Tales of hidden treasures, ghost haunting abound in West Point
Written by: Tracy Crain
March 18, 2001

The town of West Point is an intriguing place. Located on Arkansas 36 East in White County, the Little Red River runs alongside this rural haven where tales and treasures abound.

Home to 179 residents, there are stories of American Indian ghosts, burial mounds, fishing expeditions, train causalities and community upheaval.

Rich in history, West Point was nearly voted the capital of the state in 1906 due to the amount of business activity associated with the logging industry and area lumber mills.

Described as being a “wild place,” in its time, West Point grew in fame because of the amount of racial incidents that occurred in the neighboring community of Georgetown, where train passengers were often victims or witnesses to racial persecution.

How West Point earned its name remains uncertain. Mark Andrews, a local construction worker who has studied the town’s history, believes it resulted from the town’s geographical location.

“The land north of the town has a lower elevation,” he said. “When the water from the Little Red River would rise, everyone would take cover at the high side. That’s how West Point evolved.”
Another account indicates the name could have resulted from one of the war battles fought in the area. As for the town’s inception, there is uncertainty as to when the first settlers arrived here.

“We know that there were Indians living on the land at one time,” Andrews said. “You can walk the fields and find a lot of really good artifacts. The old-timers in the area know where the mounds are located. One of them was offered $50,000 by the Smithsonian for their artifact collection. He was afraid to sell it because of the Indian ghost he saw that told him to stop digging.”

The view of the Little Red River, that encompasses most of the eastside of the road that runs through West Point, is breathtakingly beautiful. To say the least, there is ample fishing here.
The road is also home to several historical markers.

Across from the river is a rustic community. Various houses and mobile homes line the roadside creating an eclectic view. One home, in particular, seems to draw the most attention. Located in town, next to the bait shop, the remnants of a two-story home that was burned to the ground sits undisturbed.

There is a large, white vinyl sign in front of the house that reads in red spray paint, “We ain’t coming down. Nor for sale.”

A few houses down the street, there is a cross that sits in the font yard of a mobile home. It reads, rather simply, “Salvation is free.”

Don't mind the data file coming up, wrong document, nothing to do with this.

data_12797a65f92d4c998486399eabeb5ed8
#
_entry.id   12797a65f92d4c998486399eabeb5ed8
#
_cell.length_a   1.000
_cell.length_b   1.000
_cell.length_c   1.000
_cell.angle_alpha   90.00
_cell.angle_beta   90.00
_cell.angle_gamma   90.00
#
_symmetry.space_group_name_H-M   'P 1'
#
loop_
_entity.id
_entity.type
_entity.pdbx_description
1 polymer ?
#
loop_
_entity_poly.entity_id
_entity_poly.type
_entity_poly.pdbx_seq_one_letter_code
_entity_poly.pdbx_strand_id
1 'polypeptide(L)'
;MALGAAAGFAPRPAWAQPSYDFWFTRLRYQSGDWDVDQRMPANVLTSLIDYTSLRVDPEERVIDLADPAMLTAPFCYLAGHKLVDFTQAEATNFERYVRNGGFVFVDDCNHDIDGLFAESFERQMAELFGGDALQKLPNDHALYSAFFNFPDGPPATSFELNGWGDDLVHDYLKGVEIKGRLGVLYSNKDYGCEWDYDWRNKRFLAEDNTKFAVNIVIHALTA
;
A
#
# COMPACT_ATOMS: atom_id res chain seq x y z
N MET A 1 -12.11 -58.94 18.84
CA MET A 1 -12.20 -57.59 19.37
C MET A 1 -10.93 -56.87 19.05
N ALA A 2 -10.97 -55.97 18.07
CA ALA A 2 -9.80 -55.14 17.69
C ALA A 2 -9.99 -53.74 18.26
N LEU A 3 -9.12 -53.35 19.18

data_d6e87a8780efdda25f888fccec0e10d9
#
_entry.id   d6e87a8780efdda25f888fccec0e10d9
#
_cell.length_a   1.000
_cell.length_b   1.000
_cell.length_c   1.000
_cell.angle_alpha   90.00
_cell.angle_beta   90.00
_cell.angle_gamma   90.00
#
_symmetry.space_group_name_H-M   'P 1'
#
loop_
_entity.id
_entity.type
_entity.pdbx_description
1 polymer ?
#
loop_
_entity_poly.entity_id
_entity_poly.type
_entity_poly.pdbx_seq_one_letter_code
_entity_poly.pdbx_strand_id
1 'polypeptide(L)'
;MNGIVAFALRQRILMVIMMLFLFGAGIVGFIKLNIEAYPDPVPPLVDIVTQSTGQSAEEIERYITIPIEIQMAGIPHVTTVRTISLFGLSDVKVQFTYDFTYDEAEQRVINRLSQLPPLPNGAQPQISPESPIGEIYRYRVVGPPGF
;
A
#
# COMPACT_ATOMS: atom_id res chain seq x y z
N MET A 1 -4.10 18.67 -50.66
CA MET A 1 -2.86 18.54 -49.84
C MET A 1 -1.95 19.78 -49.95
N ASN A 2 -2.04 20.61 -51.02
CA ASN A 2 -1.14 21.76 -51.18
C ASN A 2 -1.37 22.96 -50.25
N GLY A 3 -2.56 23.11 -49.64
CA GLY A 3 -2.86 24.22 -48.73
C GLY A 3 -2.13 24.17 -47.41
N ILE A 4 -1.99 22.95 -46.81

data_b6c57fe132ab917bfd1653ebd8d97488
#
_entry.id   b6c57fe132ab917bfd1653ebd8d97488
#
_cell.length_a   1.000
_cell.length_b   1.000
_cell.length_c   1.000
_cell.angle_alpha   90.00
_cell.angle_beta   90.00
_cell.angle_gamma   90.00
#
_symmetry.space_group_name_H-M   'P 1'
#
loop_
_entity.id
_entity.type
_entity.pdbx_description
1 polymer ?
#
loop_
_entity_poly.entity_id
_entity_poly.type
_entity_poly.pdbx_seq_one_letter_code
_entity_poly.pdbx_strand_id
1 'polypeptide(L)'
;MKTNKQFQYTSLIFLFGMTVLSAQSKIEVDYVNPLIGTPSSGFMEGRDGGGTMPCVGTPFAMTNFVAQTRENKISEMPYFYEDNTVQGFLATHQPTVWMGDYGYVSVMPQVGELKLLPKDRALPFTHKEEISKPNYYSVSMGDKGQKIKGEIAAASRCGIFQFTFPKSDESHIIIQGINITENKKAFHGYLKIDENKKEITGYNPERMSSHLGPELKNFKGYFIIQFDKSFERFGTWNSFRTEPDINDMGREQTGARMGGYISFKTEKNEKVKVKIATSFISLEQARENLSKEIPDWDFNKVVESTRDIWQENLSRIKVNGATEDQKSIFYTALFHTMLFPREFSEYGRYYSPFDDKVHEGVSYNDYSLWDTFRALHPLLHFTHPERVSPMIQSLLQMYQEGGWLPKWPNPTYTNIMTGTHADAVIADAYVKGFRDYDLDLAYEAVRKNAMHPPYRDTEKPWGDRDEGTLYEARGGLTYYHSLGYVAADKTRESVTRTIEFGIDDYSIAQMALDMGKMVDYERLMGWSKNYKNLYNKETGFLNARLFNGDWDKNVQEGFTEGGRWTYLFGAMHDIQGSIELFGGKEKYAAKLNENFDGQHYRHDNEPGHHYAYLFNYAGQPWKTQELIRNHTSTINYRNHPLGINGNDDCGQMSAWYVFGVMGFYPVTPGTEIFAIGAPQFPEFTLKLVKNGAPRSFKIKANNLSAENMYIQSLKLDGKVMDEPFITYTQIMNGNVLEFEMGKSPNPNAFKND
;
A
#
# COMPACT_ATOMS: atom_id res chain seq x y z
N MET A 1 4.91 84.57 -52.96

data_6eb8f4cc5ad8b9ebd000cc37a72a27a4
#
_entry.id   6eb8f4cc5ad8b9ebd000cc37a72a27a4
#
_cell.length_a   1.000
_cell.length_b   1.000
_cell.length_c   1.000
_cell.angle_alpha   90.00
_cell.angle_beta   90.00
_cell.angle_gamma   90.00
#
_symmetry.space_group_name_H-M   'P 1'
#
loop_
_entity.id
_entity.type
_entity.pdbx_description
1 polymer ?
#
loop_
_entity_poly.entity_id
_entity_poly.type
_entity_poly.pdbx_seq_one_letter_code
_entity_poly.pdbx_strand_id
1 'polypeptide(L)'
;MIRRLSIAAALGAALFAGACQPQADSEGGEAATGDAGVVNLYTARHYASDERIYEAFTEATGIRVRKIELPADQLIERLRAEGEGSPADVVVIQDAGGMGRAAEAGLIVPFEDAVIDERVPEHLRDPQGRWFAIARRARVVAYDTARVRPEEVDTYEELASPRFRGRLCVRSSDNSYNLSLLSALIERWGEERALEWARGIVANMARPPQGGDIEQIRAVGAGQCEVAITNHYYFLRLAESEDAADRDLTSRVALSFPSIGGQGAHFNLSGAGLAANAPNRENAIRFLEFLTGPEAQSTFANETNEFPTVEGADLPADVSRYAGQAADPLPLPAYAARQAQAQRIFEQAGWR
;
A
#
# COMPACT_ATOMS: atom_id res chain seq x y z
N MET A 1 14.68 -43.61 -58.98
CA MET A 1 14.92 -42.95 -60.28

The burned house, owned by Bill and Janis Bales, was originally going to be a bait shop.

“It was built a year ago and is believed to have been burned down because of a grudge against Bill,” Andrews said. “Since that incident, the burnt house and the sign have remained in the same location, untouched.”

As for other commerce in the area,” West Point is blessed to have both a community center and a city hall. There is also a post office and grocery store located in town, as well as a Volunteer Fire Department and a Church of Christ.

Most of the residents, described as bean and rice farmers, have been here for the majority of their lives. Andrews describes the people in the community as nice, but nosey.

“There is a lot of gossip here. They want to know what you are doing; and if they can’t see it, they will walk up and look,” he said. “They don’t mean to be prying, but they do gossip quite a bit.”

Although the children in the area attend school in Searcy, West Point did have its own school at one time. That building is now home to a residential care facility.

Tony Kidd, an area resident, is considered a local historian. “He can tell you about all the changes that have occurred here as well as the history of the timberland, the work on the river and at the cotton gins,” Andrews said. “There are a lot of stories about the river because of the ferry that used to be here. There were 12 Union soldiers who are believed to have buried a chest full of goods a little way from here during the war. They all died and no one knows where the treasure is today.”

Jesse Martin, another resident, doesn’t note anything peculiar about his hometown. He just described it as quiet. “There’s not much to do here. I ride my four-wheeler a lot,” he said. “The river is really nice. We have good fishing.”

When asked if he will stay in West Point permanently, Andrews said, “Probably not. I think it would get boring. It’s a great place to visit, but you have to entertain yourself.”

(This article has been recently revised for historical archiving and is an excerpt from Road Trips; a weekly feature of small towns in Arkansas, which was written by Tracy Crain and published by the Arkansas Democrat Gazette in 2001.)